To showcase their achievements, a new K-25 History Center opened in 2020 on the second floor of the city’s existing Oak Ridge Fire Station Number 4. With its motto “Sharing America’s Biggest Secret,” the center features interactive galleries and an on-site theater that further highlights the K-25 accomplishments.

Turning Back the Clock

Want to dig a little deeper into Oak Ridge’s past and the people who used to call it home? The new Oak Ridge History Museum has just what you are looking for, it shines a light on the “human side” of people’s day-to-day lives during the time of the Manhattan Project.

The museum features many artifacts and a large collection of 1940s and 1950s photographs. Also on display is a model of the city’s still-standing United Church, Chapel on the Hill that was shared by residents of all religious denominations.

Another feature is a 1945 map of the city as well as a telephone switchboard from Oak Ridge Associated Universities.


Oak Ridge, TN
RF Welton

Get the 4-1-1 on Oak Ridge

  • Festive Occasions: Annual Festivals held here include Flatwater Tales Storytelling Festival, a Fourth of July celebration (pictured above), the Secret City Festival, a Summer Sessions Concert Series, the Oak Ridge Christmas Parade, the Nine Lakes Wine Festival, the Lavender Festival and the United Way’s Taste of Anderson County.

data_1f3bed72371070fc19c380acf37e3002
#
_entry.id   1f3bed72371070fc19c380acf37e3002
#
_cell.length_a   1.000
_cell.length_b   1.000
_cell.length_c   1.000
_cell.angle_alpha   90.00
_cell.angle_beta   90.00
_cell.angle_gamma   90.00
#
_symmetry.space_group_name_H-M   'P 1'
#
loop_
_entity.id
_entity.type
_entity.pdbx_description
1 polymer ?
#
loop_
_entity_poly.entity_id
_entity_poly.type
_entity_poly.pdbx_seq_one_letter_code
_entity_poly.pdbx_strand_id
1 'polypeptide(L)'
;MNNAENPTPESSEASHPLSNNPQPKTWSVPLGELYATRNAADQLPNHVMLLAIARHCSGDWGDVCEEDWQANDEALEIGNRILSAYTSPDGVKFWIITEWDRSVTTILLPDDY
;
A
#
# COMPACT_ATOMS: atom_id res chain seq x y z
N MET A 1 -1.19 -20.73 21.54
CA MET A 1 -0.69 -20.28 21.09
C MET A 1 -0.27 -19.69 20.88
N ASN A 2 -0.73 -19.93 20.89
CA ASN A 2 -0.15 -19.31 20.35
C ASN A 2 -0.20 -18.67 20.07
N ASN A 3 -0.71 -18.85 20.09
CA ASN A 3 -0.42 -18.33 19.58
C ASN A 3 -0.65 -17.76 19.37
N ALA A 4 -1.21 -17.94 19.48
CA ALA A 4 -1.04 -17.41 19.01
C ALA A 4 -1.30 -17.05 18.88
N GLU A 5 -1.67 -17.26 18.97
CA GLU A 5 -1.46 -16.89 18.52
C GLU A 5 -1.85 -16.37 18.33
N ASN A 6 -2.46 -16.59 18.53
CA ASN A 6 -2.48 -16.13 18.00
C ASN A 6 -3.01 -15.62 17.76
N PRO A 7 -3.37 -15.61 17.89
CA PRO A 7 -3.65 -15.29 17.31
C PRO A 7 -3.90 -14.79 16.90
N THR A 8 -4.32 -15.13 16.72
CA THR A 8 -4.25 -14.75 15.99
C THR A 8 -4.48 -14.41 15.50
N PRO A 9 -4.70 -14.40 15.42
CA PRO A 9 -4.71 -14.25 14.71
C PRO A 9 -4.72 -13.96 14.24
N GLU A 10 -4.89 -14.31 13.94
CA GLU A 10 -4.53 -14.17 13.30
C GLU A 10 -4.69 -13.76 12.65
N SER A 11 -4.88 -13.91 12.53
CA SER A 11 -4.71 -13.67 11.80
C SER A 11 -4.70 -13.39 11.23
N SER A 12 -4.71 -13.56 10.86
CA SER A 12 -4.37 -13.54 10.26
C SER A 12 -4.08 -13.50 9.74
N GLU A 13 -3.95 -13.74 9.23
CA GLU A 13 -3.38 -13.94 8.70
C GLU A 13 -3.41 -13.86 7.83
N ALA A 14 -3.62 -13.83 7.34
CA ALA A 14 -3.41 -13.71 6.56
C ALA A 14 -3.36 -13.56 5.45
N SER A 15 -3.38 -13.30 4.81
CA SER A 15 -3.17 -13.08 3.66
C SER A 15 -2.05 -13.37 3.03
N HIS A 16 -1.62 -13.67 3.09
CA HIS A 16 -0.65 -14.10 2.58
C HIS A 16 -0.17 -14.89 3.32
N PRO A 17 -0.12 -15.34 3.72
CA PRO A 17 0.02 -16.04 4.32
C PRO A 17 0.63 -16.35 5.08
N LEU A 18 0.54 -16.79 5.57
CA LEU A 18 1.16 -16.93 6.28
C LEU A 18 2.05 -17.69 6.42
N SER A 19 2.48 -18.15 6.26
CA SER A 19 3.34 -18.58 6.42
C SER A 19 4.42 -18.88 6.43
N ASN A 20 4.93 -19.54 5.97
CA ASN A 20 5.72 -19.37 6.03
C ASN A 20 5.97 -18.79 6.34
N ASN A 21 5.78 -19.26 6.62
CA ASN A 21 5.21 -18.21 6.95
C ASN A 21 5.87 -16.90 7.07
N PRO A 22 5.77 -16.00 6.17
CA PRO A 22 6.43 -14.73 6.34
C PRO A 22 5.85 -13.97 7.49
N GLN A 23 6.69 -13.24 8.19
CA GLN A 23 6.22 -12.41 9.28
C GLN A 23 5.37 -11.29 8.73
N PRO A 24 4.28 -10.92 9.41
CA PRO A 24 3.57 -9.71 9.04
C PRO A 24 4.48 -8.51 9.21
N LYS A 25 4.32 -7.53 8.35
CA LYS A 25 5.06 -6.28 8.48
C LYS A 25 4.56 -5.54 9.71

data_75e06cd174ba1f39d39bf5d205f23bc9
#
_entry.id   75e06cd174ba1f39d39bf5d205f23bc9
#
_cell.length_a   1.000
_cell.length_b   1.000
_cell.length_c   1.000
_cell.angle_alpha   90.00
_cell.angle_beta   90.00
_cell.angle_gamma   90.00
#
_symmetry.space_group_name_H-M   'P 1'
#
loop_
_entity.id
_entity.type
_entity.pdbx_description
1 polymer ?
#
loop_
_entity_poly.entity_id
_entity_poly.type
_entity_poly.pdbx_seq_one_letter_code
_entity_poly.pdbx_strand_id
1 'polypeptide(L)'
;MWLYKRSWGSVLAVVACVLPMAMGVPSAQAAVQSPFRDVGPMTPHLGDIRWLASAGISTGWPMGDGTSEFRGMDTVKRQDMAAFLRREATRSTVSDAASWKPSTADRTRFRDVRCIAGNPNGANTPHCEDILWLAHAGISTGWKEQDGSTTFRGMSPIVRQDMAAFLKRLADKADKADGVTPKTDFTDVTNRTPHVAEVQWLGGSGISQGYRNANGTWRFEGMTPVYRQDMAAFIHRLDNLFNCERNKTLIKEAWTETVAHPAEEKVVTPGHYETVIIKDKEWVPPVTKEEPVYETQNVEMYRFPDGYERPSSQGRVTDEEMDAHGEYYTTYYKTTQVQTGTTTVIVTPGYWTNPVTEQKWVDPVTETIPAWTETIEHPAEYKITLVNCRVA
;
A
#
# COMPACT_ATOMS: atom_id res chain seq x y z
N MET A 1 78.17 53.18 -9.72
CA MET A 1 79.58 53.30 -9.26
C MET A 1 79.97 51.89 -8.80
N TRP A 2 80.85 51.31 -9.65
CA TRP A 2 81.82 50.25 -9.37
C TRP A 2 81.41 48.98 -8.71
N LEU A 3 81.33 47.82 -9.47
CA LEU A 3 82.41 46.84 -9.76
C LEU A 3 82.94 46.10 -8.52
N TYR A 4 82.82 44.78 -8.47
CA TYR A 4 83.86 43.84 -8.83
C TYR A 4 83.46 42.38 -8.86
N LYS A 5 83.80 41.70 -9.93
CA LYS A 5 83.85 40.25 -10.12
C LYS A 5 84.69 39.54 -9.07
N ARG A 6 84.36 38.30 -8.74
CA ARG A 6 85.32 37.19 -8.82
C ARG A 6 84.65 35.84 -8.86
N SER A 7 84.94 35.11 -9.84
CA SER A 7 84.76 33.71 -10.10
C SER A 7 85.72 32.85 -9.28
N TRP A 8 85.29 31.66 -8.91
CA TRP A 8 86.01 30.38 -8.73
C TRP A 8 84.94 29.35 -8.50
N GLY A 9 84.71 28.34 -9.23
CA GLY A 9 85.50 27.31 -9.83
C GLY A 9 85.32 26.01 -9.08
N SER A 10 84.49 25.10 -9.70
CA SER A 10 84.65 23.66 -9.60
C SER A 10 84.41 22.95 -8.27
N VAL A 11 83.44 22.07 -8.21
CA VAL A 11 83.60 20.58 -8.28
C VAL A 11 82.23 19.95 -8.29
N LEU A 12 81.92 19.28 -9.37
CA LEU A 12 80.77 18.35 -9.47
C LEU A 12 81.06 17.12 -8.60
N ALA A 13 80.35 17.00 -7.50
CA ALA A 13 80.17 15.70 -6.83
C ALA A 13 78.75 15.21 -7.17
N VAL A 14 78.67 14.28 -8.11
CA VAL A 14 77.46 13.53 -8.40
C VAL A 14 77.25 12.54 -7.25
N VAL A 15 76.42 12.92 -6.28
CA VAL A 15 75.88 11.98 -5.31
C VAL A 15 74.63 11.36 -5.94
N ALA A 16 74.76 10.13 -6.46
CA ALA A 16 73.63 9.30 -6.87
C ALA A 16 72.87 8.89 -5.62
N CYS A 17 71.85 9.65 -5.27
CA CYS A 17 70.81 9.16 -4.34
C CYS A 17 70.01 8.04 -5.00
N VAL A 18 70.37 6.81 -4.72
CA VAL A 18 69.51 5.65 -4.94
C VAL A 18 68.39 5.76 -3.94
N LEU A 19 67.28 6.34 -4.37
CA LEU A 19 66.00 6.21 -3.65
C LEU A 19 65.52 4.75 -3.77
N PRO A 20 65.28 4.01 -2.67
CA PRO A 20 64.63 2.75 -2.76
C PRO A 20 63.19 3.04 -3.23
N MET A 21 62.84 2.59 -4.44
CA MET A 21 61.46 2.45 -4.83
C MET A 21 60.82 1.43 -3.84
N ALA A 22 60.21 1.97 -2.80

• Safe and Secure: Roane State Community College, which has been serving the region for more than 20 years, now offers national cybersecurity defense classes at its Oak Ridge campus.
  • It’s Elementary! In 2010, a new periodic table element was discovered by scientists at Oak Ridge National Laboratory, the University of Tennessee and Vanderbilt University. It was named Tennessine to recognize their collaboration. Its chemical symbol is Ts.
  • Let Friendships Ring: Visit A.K. Bissell Park and gaze at the seven-foot-tall, 8,000-pound Oak Ridge International Friendship Bell, which celebrates the relationship between Oak Ridge and its sister city in Japan.
  • Celebrating Diversity: Thanks to its renowned research assets, Oak Ridge is a diverse community that draws talent from all over the globe. Plus, about 60% of the visitors to the region are made up of businesspeople from around the world.
  • The Main Attraction: Main Street in Oak Ridge has seen a major resurgence. More than $100 million has been invested in the center of town, creating an uptick in retail and more shops for folks to peruse. Main Street is growing in popularity as a place to live and work.
  • Feast Away: From upscale cuisine to down-home favorites like catfish cakes and country ham, Oak Ridge patrons have choices from more than 60 independent restaurants.